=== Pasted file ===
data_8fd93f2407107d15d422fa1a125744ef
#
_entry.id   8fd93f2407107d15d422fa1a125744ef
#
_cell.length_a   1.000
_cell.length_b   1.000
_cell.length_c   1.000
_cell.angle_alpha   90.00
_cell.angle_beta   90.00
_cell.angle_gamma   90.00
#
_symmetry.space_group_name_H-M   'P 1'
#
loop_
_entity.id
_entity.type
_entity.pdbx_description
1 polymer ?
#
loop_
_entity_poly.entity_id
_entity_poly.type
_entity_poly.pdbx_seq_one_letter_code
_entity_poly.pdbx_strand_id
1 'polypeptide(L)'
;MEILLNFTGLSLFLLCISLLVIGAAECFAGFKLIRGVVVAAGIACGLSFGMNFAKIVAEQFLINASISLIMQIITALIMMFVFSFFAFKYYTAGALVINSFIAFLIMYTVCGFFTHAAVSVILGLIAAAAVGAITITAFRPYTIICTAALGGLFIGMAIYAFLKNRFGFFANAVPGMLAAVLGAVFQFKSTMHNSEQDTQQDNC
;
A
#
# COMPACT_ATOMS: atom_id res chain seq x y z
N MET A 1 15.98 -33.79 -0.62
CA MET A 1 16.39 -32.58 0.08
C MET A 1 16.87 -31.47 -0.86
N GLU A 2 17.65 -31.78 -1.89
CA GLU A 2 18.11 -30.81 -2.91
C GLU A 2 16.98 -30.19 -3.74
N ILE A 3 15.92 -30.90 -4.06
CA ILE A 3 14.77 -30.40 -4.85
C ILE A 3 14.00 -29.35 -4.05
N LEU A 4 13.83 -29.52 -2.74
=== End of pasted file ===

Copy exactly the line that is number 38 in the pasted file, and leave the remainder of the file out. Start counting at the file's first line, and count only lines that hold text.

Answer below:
CA ILE A 3 14.77 -30.40 -4.85